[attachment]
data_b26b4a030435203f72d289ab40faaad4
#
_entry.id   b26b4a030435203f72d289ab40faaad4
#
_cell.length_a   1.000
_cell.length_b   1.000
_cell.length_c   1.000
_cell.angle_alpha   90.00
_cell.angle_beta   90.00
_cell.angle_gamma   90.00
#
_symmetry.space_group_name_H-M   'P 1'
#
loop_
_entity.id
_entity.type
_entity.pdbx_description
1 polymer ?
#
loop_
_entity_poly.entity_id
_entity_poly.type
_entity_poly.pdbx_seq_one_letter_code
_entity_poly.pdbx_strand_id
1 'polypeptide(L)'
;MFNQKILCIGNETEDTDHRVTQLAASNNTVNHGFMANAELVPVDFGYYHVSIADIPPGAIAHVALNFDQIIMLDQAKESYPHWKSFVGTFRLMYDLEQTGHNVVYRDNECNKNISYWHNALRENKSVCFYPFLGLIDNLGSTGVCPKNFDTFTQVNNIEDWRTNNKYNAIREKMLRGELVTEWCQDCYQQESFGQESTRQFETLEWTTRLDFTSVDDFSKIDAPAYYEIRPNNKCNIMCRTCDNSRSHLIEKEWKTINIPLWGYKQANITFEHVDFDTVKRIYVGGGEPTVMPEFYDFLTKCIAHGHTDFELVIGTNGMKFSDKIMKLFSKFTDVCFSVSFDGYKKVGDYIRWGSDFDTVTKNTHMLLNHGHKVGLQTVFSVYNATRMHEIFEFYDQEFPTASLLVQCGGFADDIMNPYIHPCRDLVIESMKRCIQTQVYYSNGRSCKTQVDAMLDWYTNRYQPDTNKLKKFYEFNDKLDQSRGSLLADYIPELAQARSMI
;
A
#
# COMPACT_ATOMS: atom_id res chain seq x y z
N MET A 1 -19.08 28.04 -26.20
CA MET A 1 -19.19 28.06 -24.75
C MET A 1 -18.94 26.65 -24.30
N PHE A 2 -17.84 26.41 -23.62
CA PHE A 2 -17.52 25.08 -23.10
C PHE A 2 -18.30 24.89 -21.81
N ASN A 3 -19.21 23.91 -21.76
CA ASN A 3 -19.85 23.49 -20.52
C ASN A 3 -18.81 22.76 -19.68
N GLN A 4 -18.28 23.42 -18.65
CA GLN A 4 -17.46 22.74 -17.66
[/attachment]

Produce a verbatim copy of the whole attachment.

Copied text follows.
data_b26b4a030435203f72d289ab40faaad4
#
_entry.id   b26b4a030435203f72d289ab40faaad4
#
_cell.length_a   1.000
_cell.length_b   1.000
_cell.length_c   1.000
_cell.angle_alpha   90.00
_cell.angle_beta   90.00
_cell.angle_gamma   90.00
#
_symmetry.space_group_name_H-M   'P 1'
#
loop_
_entity.id
_entity.type
_entity.pdbx_description
1 polymer ?
#
loop_
_entity_poly.entity_id
_entity_poly.type
_entity_poly.pdbx_seq_one_letter_code
_entity_poly.pdbx_strand_id
1 'polypeptide(L)'
;MFNQKILCIGNETEDTDHRVTQLAASNNTVNHGFMANAELVPVDFGYYHVSIADIPPGAIAHVALNFDQIIMLDQAKESYPHWKSFVGTFRLMYDLEQTGHNVVYRDNECNKNISYWHNALRENKSVCFYPFLGLIDNLGSTGVCPKNFDTFTQVNNIEDWRTNNKYNAIREKMLRGELVTEWCQDCYQQESFGQESTRQFETLEWTTRLDFTSVDDFSKIDAPAYYEIRPNNKCNIMCRTCDNSRSHLIEKEWKTINIPLWGYKQANITFEHVDFDTVKRIYVGGGEPTVMPEFYDFLTKCIAHGHTDFELVIGTNGMKFSDKIMKLFSKFTDVCFSVSFDGYKKVGDYIRWGSDFDTVTKNTHMLLNHGHKVGLQTVFSVYNATRMHEIFEFYDQEFPTASLLVQCGGFADDIMNPYIHPCRDLVIESMKRCIQTQVYYSNGRSCKTQVDAMLDWYTNRYQPDTNKLKKFYEFNDKLDQSRGSLLADYIPELAQARSMI
;
A
#
# COMPACT_ATOMS: atom_id res chain seq x y z
N MET A 1 -19.08 28.04 -26.20
CA MET A 1 -19.19 28.06 -24.75
C MET A 1 -18.94 26.65 -24.30
N PHE A 2 -17.84 26.41 -23.62
CA PHE A 2 -17.52 25.08 -23.10
C PHE A 2 -18.30 24.89 -21.81
N ASN A 3 -19.21 23.91 -21.76
CA ASN A 3 -19.85 23.49 -20.52
C ASN A 3 -18.81 22.76 -19.68
N GLN A 4 -18.28 23.42 -18.65
CA GLN A 4 -17.46 22.74 -17.66